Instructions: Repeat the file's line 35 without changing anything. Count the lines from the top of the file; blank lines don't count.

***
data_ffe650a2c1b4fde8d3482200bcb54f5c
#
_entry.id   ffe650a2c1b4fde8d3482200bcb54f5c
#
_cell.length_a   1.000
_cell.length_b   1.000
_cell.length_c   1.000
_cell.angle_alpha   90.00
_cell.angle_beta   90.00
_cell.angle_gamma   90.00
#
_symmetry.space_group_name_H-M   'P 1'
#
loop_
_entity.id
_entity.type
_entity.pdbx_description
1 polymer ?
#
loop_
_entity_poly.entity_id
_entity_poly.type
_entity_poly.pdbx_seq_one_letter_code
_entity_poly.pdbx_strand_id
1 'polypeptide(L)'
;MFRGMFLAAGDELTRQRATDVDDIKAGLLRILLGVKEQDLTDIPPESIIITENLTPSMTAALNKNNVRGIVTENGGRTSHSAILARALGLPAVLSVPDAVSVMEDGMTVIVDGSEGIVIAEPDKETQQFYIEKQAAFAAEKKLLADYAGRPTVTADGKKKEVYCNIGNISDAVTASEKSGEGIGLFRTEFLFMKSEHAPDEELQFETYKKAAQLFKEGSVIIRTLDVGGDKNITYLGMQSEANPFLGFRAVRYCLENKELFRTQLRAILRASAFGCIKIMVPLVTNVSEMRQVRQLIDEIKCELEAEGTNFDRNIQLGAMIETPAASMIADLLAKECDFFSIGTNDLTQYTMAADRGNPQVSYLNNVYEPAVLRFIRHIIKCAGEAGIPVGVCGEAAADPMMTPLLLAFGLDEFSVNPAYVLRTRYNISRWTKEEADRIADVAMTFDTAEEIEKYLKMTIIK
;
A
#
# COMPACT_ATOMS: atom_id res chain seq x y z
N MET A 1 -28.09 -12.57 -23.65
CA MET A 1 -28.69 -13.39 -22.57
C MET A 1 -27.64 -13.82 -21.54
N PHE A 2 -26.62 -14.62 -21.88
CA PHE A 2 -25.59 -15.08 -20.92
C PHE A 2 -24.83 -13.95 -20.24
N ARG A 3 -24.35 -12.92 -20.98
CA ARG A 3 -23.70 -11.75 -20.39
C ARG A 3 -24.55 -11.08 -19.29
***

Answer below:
CA PHE A 2 -25.59 -15.08 -20.92